Super Center Savior: An Interview with Jeff Noble

My friend Jeff Noble is the pastor of Northstar Church in Blacksburg, VA, and the author of the recently released book, Super Center Savior: The Joy of Living Between Sundays.  Jeff was kind enough to answer a few questions about the book on the blog today:d

1. Explain the title of the book. Why do you call Jesus a super center Savior?

Great question. First of all, the message of the book is that life is “super when centered on the Savior.” The title of the book is intended to communicate two things:

1. Our society is consumed with consumerism. It’s best evident in the presence of retail super centers that dot the landscape. We love our stores big, with lots of options, full of shiny new things. We want to be able to buy our underwear and our lettuce in the same place. We’re addicted to convenience.
2. Our society needs a Savior. We cannot meet our needs by buying our way out. The book is a comparative analogy of the church and Walmart that is both thought-provoking and playful. Its audience is Christians and church leaders who have allowed ministry to become mundane and have lost the joy of living in-between Sundays for the glory of God.

2. You use a lot of analogies in the book that mainly concern Wal-Mart and faith. Why do you think that’s a powerful metaphor for people to hear?
Wal-Mart is in the news every day. Anyone living in a community that has a Walmart will connect with the book. In particular, churches and their members in the Bible Belt will be significantly challenged about what real ministry is. It’s not about what happens inside the walls of a church but in our everyday lives – in schools, neighborhoods and yes, even Wal-Marts. The book challenges church leaders to get out of the activity-planning business which expects their members to always be “at church” and instead encourage and equip them to be “the church” in their communities.
Super Center Savior is a dynamic tool and talking-point for Christians and their unchurched friends and coworkers alike. Each chapter portrays a different analogy of how we can learn (and some things we can’t) from big box stores. The principles are intended to encourage readers to consider what actually living for God looks like in an ordinary life. Wal-Mart is the central motif in the metaphor because it’s a familiar, well-trafficked destination for many of us.
3. What specifically do you hope people take away from reading the book?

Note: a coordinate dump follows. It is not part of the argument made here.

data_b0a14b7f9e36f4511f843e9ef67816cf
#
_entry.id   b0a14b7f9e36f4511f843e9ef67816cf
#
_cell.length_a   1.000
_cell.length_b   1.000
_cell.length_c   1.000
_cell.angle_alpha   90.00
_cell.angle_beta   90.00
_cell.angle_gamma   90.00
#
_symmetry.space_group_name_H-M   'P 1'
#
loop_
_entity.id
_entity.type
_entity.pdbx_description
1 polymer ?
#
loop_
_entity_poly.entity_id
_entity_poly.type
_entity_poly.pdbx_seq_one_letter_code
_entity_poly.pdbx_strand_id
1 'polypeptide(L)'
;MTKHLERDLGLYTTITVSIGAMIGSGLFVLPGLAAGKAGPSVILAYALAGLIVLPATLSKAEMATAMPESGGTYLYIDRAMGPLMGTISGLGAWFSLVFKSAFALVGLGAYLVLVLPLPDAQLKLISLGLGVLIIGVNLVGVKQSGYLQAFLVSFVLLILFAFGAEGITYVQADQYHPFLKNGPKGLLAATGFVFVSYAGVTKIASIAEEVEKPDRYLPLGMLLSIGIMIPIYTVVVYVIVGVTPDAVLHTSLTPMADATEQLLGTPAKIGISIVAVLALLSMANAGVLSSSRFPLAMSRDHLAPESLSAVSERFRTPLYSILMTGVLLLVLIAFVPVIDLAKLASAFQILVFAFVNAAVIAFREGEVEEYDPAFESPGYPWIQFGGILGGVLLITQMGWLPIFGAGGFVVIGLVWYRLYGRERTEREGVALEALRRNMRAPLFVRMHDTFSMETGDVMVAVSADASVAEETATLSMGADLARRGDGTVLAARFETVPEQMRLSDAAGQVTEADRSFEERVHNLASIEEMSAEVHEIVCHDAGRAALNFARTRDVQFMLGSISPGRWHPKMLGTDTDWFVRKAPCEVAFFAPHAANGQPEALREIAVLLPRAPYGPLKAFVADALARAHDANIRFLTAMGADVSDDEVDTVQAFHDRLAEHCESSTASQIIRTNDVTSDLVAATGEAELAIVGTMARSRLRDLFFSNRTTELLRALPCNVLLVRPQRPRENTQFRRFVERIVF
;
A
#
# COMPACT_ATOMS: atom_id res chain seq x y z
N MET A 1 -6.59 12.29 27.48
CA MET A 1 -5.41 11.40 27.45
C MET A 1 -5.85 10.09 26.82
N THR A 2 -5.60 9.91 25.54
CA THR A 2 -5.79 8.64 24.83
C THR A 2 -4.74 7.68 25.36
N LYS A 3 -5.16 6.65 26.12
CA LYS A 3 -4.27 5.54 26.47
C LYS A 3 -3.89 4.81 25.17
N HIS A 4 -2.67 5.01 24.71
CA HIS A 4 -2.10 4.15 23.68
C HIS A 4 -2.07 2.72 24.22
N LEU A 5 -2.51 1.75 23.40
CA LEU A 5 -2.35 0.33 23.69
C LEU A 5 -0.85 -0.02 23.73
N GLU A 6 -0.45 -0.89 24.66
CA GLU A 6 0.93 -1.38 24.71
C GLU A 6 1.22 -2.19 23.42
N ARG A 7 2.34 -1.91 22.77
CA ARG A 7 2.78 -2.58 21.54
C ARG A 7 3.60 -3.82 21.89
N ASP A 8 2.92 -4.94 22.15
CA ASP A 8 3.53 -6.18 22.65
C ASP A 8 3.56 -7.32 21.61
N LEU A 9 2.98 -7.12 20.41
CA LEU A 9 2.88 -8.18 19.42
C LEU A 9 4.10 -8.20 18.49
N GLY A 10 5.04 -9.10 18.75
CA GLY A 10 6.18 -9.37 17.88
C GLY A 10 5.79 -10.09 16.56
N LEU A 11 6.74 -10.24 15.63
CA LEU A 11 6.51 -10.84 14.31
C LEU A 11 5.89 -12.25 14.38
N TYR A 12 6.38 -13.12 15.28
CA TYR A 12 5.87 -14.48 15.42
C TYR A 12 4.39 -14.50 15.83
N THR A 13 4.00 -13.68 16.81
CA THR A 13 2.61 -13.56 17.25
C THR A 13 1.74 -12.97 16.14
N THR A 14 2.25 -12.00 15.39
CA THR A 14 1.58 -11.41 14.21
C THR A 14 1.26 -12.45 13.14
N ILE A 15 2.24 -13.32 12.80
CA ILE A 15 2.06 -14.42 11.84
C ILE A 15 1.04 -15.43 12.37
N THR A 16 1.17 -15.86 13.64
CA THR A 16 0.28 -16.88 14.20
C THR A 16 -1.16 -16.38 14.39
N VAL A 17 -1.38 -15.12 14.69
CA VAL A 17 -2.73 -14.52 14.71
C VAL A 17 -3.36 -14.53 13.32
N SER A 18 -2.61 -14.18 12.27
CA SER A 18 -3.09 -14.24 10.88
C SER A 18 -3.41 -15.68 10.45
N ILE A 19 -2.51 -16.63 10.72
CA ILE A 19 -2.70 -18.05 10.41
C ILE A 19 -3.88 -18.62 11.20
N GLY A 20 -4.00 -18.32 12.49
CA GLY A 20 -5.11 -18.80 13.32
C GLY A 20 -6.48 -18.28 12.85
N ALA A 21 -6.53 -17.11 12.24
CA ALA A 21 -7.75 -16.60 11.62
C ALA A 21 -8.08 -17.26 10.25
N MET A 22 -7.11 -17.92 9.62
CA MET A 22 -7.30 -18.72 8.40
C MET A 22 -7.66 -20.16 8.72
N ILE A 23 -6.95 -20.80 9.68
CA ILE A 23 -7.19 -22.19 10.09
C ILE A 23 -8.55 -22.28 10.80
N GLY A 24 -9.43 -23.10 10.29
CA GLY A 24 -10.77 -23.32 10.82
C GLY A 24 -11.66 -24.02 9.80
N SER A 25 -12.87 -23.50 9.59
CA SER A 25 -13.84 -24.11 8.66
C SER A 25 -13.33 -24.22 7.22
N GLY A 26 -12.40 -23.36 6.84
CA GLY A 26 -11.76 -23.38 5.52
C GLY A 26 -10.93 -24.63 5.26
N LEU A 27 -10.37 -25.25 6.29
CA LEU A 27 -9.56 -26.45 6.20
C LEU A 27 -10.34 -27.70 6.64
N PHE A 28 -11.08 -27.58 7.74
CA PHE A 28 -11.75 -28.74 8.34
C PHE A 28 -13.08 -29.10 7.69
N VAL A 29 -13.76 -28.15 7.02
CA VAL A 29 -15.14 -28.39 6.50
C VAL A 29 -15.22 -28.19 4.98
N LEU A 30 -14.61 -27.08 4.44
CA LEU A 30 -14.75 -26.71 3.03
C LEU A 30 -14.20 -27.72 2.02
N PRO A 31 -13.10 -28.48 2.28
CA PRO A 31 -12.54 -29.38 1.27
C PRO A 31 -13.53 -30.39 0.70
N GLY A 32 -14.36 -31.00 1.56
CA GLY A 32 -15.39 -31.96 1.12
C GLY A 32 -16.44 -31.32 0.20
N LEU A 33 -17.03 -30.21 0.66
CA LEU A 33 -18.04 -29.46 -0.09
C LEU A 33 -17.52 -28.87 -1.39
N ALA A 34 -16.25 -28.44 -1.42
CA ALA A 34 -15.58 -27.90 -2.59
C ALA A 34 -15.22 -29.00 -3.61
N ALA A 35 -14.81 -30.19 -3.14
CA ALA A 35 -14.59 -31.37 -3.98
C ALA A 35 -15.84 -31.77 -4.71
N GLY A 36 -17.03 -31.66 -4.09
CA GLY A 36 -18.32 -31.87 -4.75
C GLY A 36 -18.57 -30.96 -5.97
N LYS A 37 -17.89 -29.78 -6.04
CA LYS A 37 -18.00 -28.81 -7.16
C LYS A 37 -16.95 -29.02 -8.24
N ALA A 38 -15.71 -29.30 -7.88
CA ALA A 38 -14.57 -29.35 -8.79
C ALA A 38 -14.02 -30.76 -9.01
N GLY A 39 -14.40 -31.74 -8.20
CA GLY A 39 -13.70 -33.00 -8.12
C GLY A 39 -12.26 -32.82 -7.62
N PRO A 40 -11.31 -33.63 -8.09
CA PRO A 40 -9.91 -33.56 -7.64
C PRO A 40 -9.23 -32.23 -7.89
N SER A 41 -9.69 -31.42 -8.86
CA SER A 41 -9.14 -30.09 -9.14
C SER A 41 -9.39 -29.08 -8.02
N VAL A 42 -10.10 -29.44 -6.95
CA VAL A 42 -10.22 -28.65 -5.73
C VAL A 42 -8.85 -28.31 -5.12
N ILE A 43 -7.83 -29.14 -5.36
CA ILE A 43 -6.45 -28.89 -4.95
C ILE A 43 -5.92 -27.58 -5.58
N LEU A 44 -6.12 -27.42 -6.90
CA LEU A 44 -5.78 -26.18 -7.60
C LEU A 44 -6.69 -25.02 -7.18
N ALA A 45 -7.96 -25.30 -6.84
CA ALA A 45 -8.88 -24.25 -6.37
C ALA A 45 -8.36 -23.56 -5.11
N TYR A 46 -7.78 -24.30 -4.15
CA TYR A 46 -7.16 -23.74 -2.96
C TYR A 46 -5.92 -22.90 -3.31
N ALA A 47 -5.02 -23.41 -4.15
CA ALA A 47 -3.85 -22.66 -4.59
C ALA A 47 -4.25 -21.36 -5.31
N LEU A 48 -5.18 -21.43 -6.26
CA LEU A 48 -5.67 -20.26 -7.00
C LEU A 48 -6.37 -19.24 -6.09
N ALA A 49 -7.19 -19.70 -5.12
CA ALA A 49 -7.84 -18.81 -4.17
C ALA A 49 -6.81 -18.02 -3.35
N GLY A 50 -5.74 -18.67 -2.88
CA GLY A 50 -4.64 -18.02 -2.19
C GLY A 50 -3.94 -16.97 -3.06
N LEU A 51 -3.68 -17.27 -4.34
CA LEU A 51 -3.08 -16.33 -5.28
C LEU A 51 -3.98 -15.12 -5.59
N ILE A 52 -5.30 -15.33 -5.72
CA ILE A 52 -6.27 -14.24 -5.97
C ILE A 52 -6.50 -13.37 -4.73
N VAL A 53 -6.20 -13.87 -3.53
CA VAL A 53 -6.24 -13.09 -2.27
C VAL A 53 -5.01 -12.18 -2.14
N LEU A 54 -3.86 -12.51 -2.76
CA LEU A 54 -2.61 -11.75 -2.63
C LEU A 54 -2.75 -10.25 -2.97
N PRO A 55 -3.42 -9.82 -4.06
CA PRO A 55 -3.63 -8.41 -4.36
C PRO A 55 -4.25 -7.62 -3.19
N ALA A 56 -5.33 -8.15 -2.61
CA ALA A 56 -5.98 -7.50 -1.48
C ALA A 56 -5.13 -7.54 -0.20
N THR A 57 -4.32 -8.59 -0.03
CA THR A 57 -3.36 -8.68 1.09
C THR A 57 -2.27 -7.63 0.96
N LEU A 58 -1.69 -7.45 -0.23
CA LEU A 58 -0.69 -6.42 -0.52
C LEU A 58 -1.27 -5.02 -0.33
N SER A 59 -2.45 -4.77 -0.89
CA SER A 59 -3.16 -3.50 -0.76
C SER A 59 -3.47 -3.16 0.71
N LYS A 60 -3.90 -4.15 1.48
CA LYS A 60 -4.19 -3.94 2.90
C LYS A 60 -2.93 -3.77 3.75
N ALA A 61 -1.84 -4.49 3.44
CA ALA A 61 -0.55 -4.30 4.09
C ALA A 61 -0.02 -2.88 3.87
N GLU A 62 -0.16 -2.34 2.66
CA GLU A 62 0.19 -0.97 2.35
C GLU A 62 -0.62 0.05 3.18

Perhaps a better question would be “What do I NOT want readers to take away?” First of all, I don’t want them to receive a guilt-induced “you can do better” message. I want them to laugh and nod their heads at the Wal-Mart/church analogy. I want readers to step away from Super Center Savior with a warm-hearted desire to embrace a new perspective on living for Christ that enables them to enjoy their relationship with God in Christ and love their communities.
4. What does a church look like when Jesus is more than a super center Savior?
The church is the visible expression of Jesus in every generation. Christians are the body and voice of God in their generation. When Jesus is not the center of the church and the everyday affection of Christians, we lose our influence and purpose in our post-Christian nation. As the church has lost its voice, the influence of any institution that meets legitimate needs has increased. Wal-Mart has become just such an institution. Even today in our debt-laden culture, Wal-Mart’s latest commercials remind us again of what they’re doing for the average American family –providing savings. Yet Christians have so much more to offer through the love of God in Christ, and He alone can provide true saving.
As the body of Christ returns to a loving relationship with Christ, Sundays will become more and less special. They’ll become more special because our worship gatherings will become more vibrant and intentional, and they’ll become less special because we will recover the absolute joy of living with and for Christ between Sundays.

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